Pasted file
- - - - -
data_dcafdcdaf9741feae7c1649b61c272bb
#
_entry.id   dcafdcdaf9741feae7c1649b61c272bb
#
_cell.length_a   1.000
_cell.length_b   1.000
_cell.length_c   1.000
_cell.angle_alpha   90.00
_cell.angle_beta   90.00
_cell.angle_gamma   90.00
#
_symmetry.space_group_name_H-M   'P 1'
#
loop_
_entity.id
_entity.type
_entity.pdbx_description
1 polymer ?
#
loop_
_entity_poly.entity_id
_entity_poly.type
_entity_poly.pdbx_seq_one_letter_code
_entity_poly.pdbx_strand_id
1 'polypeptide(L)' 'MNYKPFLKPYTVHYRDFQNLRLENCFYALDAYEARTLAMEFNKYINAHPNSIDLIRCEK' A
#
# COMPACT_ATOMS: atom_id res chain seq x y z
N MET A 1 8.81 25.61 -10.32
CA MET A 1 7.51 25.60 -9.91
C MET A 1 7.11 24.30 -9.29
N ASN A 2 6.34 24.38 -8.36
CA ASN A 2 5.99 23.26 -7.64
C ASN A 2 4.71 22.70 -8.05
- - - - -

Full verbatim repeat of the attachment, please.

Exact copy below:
data_dcafdcdaf9741feae7c1649b61c272bb
#
_entry.id   dcafdcdaf9741feae7c1649b61c272bb
#
_cell.length_a   1.000
_cell.length_b   1.000
_cell.length_c   1.000
_cell.angle_alpha   90.00
_cell.angle_beta   90.00
_cell.angle_gamma   90.00
#
_symmetry.space_group_name_H-M   'P 1'
#
loop_
_entity.id
_entity.type
_entity.pdbx_description
1 polymer ?
#
loop_
_entity_poly.entity_id
_entity_poly.type
_entity_poly.pdbx_seq_one_letter_code
_entity_poly.pdbx_strand_id
1 'polypeptide(L)' 'MNYKPFLKPYTVHYRDFQNLRLENCFYALDAYEARTLAMEFNKYINAHPNSIDLIRCEK' A
#
# COMPACT_ATOMS: atom_id res chain seq x y z
N MET A 1 8.81 25.61 -10.32
CA MET A 1 7.51 25.60 -9.91
C MET A 1 7.11 24.30 -9.29
N ASN A 2 6.34 24.38 -8.36
CA ASN A 2 5.99 23.26 -7.64
C ASN A 2 4.71 22.70 -8.05